2010 Jane Jacobs Urban Communication Book Award, sponsored by National Communication Association
2007 James A. Winans-Herbert A. Wichelns Memorial Award for Distinguished Scholarship in Rhetoric and Public Address, sponsored by National Communication Association
2007 Best Book of the Year for Critical and Cultural Studies, sponsored by National Communication Association
2007 Christine L. Oravec Research Award, sponsored by Environmental Communications Division of the National Communication Association
The first book length study of the environmental justice movement, tourism, and the links between race, class, and waste
Tourism is at once both a beloved pastime and a denigrated form of popular culture. Romanticized for its promise of pleasure, tourism is also potentially toxic, enabling the deadly exploitation of the cultures and environments visited. For many decades, the environmental justice movement has offered “toxic tours,” non-commercial trips intended to highlight people and locales polluted by poisonous chemicals. Out of these efforts and their popular reception, a new understanding of democratic participation in environmental decision-making has begun to arise. Phaedra C. Pezzullo examines these tours as a tactic of resistance and for their potential in reducing the cultural and physical distance between hosts and visitors.
Pezzullo begins by establishing the ambiguous roles tourism and the toxic have played in the U.S. cultural imagination since the mid-20th century in a range of spheres, including Hollywood films, women’s magazines, comic books, and scholarly writings. Next, drawing on participant observation, interviews, documentaries, and secondary accounts in popular media, she identifies and examines a range of tourist performances enabled by toxic tours. Extended illustrations of the racial, class, and gender politics involved include Louisiana’s “Cancer Alley,” California’s San Francisco Bay Area, and the Mexican border town of Matamoros. Weaving together social critiques of tourism and community responses to toxic chemicals, this critical, rhetorical, and cultural analysis brings into focus the tragedy of ongoing patterns of toxification and our assumptions about travel, democracy, and pollution.
List of IllustrationsAcknowledgmentsIntroduction: A ChallengeTourist ItinerariesToxic BaggageSites and SacralizationCancer and Co-optationIdentification and Imagined CommunitiesConclusion: All the Time in the WorldEpilogue: And the Struggles Continue…Appendix: Contact Information for Advocacy GroupsNotesBibliographyIndex
Phaedra C. Pezullo is Assistant Professor of Communication and Culture at Indiana University and coeditor, with Ronald Sandler, of Environmental Justice and Environmentalism: Assessing the Social Justice Challenge to the Environmental Movement.
"This volume pushes the literature on tourism into new directions, with progressive ends. Noting that the largest industry in the world, tourism, is itself often invasive, destructive, corrosive, and offensive, Pezzullo (communications, Indiana Univ.) demonstrates how noncommercial tours can serve as a rhetoric of resistance to mobilize public sentiment against toxic patterns and practices. That is, 'By weaving together social critiques of tourism and the responses of communities to the burdens of literal chemical toxicity, this book aims to bring into focus and hold accountable deeply embedded and highly problematic assumptions about travel, pollution, and democracy.' In particular, such experiential explorations of polluted areas serve to challenge the binary assumptions of society and environment and focus on racial, economic, and gendered cultural politics; that is, to shift the usual tourist gaze on the picturesque and nostalgic to that which is disgusting and grotesque as part of a revolutionary mission. After two introductory chapters that define terms, Pezzullo follows three case-study chapters with a conclusion and epilogue. The volume is well illustrated, referenced, and footnoted. Summing Up: Recommended. Upper-division undergraduates and above." —CHOICE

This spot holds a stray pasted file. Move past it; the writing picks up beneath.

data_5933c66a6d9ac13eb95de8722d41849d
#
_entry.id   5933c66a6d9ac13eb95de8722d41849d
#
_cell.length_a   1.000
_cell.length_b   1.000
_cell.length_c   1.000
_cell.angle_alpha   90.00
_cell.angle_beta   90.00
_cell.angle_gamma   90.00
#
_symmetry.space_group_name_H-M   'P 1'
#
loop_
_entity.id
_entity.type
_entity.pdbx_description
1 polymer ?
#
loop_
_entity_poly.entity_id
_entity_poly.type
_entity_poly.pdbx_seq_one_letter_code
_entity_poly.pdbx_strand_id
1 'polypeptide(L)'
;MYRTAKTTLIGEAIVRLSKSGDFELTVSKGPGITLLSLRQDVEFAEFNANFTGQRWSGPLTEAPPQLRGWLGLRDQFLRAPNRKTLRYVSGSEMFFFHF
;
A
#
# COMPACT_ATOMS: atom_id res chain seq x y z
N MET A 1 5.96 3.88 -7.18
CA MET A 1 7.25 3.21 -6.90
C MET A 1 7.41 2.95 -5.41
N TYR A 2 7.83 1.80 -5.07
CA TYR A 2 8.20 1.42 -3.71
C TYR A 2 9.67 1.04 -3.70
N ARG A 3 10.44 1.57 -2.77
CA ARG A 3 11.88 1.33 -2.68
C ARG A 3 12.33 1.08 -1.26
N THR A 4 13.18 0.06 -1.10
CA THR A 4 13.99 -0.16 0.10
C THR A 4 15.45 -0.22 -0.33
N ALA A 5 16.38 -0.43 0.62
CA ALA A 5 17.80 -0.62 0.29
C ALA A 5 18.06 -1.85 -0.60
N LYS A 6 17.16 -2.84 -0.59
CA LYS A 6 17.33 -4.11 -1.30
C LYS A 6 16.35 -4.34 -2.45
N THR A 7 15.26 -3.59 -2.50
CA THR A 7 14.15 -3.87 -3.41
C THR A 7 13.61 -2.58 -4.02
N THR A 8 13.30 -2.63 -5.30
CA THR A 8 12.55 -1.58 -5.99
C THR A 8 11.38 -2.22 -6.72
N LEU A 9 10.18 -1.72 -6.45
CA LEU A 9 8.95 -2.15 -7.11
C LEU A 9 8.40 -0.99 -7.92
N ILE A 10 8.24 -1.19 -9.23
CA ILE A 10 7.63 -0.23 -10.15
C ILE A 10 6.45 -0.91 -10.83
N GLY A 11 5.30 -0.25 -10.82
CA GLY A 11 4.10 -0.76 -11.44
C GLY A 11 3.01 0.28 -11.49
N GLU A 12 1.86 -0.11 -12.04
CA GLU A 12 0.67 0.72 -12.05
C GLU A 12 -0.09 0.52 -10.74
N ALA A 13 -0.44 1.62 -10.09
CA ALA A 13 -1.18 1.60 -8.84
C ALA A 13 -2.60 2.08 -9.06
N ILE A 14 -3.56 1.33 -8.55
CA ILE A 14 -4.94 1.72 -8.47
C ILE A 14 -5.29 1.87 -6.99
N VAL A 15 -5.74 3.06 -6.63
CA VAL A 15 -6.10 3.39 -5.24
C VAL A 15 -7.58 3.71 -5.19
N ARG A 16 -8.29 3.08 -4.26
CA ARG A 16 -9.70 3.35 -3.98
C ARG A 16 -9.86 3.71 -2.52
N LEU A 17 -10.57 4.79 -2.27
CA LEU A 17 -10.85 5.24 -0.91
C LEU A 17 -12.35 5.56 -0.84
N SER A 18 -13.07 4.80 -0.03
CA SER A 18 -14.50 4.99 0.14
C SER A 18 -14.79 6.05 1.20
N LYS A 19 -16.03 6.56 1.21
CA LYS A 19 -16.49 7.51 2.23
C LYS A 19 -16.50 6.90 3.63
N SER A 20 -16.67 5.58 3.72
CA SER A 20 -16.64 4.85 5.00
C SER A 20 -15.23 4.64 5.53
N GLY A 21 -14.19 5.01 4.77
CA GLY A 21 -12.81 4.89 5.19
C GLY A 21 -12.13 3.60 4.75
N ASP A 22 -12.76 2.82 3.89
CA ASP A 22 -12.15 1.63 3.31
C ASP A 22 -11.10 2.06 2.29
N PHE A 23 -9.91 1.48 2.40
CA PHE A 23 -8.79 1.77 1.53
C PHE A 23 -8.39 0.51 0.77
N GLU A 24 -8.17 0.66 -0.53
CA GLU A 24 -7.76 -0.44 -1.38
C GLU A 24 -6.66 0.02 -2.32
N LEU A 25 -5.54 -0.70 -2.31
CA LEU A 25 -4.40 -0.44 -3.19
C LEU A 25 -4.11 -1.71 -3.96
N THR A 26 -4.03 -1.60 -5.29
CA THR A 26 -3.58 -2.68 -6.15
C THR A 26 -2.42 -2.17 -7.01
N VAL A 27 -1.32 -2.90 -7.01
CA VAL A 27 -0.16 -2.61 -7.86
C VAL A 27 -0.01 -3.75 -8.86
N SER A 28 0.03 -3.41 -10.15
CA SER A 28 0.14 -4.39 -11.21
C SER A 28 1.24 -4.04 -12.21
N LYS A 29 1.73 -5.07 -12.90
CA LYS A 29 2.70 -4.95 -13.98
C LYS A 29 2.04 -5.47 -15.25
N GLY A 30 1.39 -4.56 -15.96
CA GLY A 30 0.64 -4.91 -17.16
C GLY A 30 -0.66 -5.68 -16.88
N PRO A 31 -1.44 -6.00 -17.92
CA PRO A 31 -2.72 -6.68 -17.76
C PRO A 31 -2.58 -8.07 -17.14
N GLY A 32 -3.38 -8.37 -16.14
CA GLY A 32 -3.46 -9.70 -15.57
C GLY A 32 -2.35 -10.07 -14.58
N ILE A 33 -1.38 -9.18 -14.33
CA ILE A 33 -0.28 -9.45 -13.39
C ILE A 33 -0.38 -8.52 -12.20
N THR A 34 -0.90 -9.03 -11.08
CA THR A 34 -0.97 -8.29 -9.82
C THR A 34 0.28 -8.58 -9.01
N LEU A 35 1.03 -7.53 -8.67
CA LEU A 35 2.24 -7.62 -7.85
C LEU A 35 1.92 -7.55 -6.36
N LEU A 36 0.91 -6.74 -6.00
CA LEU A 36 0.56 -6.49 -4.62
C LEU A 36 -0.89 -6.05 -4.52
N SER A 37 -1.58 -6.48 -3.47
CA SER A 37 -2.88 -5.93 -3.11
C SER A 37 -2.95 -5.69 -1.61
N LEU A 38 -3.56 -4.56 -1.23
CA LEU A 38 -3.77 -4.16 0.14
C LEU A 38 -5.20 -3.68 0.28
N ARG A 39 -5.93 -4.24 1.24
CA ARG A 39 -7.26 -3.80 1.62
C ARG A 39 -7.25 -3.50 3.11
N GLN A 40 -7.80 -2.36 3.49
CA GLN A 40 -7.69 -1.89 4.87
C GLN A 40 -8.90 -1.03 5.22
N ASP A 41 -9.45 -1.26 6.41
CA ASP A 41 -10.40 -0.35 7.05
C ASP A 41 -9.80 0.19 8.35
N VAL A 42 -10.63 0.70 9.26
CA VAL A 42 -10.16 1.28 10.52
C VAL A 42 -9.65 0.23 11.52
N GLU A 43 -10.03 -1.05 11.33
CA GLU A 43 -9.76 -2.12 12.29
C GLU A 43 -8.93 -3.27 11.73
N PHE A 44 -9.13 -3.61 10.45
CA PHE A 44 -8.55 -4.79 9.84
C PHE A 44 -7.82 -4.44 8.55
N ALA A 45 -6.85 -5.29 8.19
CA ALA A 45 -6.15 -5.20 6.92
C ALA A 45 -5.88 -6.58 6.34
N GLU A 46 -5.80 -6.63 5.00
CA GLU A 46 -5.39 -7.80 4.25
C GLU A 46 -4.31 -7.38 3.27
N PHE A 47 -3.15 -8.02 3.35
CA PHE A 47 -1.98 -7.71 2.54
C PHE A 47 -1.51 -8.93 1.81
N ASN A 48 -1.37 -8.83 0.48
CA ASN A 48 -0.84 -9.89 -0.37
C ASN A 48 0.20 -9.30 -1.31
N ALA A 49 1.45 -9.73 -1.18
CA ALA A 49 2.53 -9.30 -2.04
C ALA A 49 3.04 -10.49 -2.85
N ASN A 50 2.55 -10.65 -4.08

“Pezullo’s topic and approach are as fresh as her subject matter is fetid. . . . Her exposure of corporate cooptation of environmentalism (‘astroturfing’) is eloquent. The discussion of AstraZeneca’s manufacturing cycle of making cancer causing herbicides, cancer treatment drugs, and sponsorship of Breast Cancer Awareness is revelatory and awful. . . . Pezullo throws the political work of the tour into sharp relief, not merely toxic tours, but potentially all tours. This is excellent work because it points to the possibility of a more active and engaged type of tourism as opposed to a passive and alienated one.” —Dean MacCannell, author of The Tourist: A New Theory of the Leisure Class
A very stimulating read. I find myself wanting to bring Toxic Tourism up in conversations, and I'm resisting the temptation to share chapters 2 and 3 early. . . . I can't think of another book that presents the modified ethnographic approach used by Pezullo so explicitly. It would be a wonderful textbook for a graduate course in qualitative research methods.
Tarla Peterson, author of Sharing the Earth: The Rhetoric of Sustainable Development